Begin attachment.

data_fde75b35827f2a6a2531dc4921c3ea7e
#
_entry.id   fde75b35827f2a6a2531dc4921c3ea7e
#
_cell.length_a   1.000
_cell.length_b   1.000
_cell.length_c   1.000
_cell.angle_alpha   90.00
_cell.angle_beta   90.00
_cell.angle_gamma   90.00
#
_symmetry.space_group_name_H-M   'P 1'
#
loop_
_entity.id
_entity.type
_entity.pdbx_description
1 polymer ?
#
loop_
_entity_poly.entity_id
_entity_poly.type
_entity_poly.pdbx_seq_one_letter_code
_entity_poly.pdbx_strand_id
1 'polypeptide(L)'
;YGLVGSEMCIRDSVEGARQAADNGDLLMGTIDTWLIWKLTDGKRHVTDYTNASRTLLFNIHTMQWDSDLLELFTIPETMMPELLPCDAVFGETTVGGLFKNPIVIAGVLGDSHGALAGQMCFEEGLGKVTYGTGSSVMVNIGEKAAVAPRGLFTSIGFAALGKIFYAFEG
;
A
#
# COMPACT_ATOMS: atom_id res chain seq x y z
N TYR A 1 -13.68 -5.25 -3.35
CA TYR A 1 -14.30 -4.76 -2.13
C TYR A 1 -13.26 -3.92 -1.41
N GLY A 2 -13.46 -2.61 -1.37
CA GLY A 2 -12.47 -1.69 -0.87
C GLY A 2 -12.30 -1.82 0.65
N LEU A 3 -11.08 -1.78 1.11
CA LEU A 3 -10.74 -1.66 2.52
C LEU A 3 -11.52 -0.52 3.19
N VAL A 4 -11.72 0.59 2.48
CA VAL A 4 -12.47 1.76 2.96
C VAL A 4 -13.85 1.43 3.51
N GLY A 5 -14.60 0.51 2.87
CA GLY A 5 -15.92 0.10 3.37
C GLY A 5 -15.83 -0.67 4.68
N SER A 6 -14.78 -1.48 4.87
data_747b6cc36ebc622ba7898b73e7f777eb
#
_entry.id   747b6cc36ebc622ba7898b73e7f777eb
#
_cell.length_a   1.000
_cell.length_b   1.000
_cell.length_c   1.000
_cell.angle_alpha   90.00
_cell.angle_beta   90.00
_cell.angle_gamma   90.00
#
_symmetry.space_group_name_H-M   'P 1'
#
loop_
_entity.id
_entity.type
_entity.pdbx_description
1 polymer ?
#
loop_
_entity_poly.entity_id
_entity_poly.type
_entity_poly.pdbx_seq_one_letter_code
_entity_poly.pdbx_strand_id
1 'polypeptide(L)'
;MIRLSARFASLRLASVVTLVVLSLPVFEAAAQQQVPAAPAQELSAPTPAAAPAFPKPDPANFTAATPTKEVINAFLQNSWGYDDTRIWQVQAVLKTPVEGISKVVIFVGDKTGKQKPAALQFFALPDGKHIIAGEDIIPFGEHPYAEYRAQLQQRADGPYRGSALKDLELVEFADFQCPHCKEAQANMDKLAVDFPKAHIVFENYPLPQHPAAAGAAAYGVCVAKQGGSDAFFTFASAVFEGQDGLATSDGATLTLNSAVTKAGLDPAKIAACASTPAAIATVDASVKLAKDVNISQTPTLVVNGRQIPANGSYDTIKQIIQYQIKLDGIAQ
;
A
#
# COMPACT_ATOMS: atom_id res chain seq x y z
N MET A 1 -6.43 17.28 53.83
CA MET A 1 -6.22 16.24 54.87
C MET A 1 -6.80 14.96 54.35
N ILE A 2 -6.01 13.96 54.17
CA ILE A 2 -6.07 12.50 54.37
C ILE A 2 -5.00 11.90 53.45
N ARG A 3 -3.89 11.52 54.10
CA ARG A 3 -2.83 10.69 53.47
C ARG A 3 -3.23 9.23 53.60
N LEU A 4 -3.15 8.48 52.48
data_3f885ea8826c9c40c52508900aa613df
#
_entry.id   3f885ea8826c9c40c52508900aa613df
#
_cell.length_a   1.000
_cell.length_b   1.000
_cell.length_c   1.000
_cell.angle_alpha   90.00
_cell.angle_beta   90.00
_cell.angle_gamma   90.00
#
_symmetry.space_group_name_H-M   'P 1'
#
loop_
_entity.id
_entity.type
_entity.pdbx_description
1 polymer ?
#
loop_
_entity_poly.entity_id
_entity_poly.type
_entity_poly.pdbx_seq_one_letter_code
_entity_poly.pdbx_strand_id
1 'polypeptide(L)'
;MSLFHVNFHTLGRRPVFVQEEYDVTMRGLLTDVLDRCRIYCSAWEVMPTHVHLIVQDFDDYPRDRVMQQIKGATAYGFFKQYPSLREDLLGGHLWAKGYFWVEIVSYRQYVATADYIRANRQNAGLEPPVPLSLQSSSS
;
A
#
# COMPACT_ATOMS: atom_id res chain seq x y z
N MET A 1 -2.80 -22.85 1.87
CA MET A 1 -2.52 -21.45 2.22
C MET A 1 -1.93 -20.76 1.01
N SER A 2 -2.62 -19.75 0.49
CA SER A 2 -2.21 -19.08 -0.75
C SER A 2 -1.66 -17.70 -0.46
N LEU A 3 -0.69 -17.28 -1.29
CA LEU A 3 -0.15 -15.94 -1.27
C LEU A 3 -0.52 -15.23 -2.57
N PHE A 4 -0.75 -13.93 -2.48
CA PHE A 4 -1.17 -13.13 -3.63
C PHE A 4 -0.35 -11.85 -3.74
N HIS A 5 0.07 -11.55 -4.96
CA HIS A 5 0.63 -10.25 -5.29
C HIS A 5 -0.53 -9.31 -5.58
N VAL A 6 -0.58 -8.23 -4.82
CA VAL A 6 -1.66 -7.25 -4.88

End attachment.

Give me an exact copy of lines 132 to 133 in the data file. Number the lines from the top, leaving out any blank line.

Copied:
N VAL A 6 -0.58 -8.23 -4.82
CA VAL A 6 -1.66 -7.25 -4.88